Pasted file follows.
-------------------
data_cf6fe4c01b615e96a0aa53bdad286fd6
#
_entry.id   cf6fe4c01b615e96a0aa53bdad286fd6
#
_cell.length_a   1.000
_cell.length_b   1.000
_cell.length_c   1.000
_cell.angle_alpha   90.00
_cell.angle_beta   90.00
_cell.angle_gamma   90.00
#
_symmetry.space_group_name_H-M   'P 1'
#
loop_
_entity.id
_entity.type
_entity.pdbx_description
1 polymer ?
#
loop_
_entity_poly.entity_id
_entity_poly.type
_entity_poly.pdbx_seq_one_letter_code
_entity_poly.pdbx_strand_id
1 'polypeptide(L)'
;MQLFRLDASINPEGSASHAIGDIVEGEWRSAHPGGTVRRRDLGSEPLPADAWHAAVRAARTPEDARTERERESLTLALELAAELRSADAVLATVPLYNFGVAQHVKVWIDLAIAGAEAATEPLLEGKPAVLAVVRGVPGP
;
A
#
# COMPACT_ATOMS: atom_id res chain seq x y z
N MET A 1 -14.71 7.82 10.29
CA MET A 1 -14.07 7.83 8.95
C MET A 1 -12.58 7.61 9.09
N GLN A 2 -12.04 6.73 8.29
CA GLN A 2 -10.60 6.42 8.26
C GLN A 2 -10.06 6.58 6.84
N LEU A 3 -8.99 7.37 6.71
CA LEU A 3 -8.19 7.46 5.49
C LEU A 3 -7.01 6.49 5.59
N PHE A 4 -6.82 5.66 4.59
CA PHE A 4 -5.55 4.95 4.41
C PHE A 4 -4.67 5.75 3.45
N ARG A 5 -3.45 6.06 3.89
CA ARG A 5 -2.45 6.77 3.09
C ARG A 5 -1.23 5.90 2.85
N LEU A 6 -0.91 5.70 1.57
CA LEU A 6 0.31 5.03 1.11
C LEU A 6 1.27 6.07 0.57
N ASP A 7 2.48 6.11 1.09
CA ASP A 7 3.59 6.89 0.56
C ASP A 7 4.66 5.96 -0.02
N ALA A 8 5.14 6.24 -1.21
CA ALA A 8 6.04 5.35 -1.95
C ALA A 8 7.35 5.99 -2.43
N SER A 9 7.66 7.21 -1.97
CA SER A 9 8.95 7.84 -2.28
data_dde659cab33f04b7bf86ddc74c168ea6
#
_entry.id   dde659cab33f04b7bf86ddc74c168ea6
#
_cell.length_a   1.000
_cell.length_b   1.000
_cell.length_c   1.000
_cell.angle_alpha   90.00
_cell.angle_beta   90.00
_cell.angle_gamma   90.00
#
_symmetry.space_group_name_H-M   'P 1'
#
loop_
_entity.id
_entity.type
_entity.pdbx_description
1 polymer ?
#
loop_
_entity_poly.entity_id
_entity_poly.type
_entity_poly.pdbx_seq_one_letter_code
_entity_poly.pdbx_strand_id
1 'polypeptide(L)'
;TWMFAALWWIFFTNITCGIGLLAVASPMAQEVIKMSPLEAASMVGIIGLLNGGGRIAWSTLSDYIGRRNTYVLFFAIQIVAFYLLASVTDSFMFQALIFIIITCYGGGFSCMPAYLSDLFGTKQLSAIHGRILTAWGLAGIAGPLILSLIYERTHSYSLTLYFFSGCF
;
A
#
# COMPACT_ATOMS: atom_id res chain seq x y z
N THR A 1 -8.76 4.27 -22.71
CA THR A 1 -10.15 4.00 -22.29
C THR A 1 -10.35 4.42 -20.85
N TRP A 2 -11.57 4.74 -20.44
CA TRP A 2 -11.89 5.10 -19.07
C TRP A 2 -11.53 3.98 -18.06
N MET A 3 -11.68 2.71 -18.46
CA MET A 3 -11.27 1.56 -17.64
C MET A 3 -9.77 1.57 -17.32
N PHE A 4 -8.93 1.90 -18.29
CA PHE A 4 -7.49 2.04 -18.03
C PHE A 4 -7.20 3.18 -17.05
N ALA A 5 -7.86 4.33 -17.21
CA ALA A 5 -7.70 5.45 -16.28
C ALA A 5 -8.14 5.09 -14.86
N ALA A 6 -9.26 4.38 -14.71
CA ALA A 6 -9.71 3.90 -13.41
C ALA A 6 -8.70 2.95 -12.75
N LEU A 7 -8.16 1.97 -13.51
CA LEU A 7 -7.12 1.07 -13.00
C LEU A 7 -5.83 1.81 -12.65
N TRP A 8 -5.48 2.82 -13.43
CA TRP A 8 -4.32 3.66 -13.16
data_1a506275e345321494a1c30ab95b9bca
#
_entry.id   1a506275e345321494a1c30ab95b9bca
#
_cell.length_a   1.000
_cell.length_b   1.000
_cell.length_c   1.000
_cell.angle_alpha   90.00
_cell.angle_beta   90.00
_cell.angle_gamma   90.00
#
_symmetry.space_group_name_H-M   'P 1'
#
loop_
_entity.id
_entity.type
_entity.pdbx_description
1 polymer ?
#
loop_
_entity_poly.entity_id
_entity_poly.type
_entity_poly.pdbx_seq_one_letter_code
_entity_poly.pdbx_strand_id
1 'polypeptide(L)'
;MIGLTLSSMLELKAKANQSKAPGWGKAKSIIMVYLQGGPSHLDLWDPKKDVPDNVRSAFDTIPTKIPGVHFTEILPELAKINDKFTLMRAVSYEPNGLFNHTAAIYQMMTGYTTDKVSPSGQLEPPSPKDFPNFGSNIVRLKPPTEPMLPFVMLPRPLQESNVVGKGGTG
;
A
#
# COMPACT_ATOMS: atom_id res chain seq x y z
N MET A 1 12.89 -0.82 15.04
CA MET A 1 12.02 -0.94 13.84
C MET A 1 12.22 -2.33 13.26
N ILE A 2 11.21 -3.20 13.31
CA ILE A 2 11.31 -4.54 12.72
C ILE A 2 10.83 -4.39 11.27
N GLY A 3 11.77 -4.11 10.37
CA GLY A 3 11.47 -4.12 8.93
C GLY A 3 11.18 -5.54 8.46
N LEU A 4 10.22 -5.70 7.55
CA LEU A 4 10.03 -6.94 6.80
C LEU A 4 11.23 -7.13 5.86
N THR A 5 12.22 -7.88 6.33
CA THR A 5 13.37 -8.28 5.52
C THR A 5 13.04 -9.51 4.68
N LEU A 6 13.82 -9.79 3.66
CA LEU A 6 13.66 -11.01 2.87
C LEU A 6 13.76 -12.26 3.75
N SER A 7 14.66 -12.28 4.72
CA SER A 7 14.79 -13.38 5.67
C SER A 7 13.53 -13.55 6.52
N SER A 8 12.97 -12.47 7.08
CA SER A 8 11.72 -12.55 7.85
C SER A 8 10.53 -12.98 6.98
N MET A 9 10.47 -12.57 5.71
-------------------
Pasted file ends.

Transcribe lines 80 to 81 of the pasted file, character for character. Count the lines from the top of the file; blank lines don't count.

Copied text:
_entity_poly.pdbx_strand_id
1 'polypeptide(L)'